October 13, 2012 11:50:06 PM
Jan Swoope - firstname.lastname@example.org
Every gardener dreams of an "easy" garden, especially in the hot, humid South, where coaxing perennials, annuals, trees and shrubs into their full glory is often a challenge.
Horticulturist Harvey Cotten brings some of the how-to answers to area gardeners in a free program Thursday, Oct. 18, at First United Methodist Church's Artz Fellowship Hall at 602 College St. in Columbus. The 1 p.m. event is co-sponsored by a host of Columbus garden clubs and the Lowndes County Master Gardeners.
Cotten is vice president and chief horticulturist of the 112-acre Huntsville Botanical Garden and co-author of "Easy Gardens for the South," a popular 316-page illustrated guide praised by beginners and experienced gardeners alike.
Columbus Garden Club president Alice Lancaster is coordinating the event hosted by the Council of Columbus Garden Clubs, Columbus Rose Club, Four Seasons Garden Club, Galaxy Garden Club, Lattice 'n Lace Garden Club, Northhaven Garden Club, Town & Country Garden Club, Vine and Olive Garden Club and the Lowndes County Master Gardeners.
"We really wanted to share this program with everyone. We wanted it to be free and for people to be able to invite guests; each club is helping us do that," said Lancaster.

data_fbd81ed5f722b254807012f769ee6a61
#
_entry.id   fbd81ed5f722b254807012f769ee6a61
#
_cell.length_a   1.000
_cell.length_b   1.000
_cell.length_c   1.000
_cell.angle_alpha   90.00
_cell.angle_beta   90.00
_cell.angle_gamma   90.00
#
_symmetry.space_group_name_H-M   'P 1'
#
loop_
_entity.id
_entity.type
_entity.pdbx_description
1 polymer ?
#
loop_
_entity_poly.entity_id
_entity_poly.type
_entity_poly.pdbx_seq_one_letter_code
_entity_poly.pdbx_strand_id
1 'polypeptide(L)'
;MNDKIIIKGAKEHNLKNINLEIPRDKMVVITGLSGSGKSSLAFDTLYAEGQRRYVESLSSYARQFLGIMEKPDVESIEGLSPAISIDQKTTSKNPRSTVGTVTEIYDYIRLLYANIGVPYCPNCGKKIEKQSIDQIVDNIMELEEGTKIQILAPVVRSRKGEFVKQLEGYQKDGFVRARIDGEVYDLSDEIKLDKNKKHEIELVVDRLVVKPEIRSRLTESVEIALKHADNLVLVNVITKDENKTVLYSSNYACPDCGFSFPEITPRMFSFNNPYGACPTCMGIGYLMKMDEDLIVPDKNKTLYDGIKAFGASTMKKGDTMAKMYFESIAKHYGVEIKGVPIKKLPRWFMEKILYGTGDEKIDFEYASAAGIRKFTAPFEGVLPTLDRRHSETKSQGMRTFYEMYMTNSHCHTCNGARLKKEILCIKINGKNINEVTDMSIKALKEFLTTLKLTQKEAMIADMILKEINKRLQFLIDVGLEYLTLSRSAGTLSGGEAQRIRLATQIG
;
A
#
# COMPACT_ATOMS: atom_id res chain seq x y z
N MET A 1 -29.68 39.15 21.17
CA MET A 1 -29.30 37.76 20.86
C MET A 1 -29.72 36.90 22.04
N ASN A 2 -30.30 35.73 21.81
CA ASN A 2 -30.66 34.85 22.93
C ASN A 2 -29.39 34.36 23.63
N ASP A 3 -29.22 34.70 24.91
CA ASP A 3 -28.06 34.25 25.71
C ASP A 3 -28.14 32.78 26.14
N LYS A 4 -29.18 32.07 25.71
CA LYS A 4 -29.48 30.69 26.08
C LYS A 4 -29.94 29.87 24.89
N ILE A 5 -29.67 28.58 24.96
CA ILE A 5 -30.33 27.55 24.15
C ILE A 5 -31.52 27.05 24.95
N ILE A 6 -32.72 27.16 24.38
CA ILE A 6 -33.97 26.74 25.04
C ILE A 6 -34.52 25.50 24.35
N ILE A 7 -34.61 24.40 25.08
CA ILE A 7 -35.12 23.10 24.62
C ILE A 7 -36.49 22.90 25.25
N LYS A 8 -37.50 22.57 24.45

In the South
Cotten, and co-authors Pamela Crawford and Barbara Pleasant, wrote "Easy Gardens" to help Southern gardeners select the best plants to create colorful, low-maintenance, drought-tolerant sustainable landscapes.
"The old adage 'the right plant in the right place' speaks volumes," said Cotten, who will use a Powerpoint presentation to illustrate his talk geared toward triumphing over soaring summer temperatures and long dry periods. Gardeners -- especially new ones and those new to the South -- often feel overwhelmed by the multitude of choices they face in plant selection. "Easy Gardens" helps simplify the process and ensure success, said the horticulturist.
In a sense, Cotten will be coming "home" when he arrives in the Golden Triangle. His father, John Cotten, grew up in Columbus. His mother is an alumna of Mississippi University for Women. Harvey graduated from Mississippi State University, with a degree in ornamental horticulture. Soon after, he served as general manager at Monmouth Plantation in Natchez
"Working in Natchez right out of college really pressed home to me the significance and importance of historic preservation in the South and especially what a great job Mississippi was doing," said Cotten. "I've admired from afar what Columbus has done to preserve these remarkable structures."
Cotten, a long-time lecturer for the Master Gardener program, is director emeritus of the Alabama Nursery and Landscape Association and serves as president-elect of the Alabama Invasive Plant Council. He is a trustee and executive committee member of the Horticulture Research Institute and writes a weekly garden column for the Huntsville Times.
The program will be followed by a book-signing.
"We are thrilled to be able to have Harvey Cotten speak to all our Golden Triangle gardeners," said Lancaster. "All guests are welcome."
For more information, contact Lancaster at 662-327-4026.
Jan Swoope is the Lifestyles Editor for The Commercial Dispatch.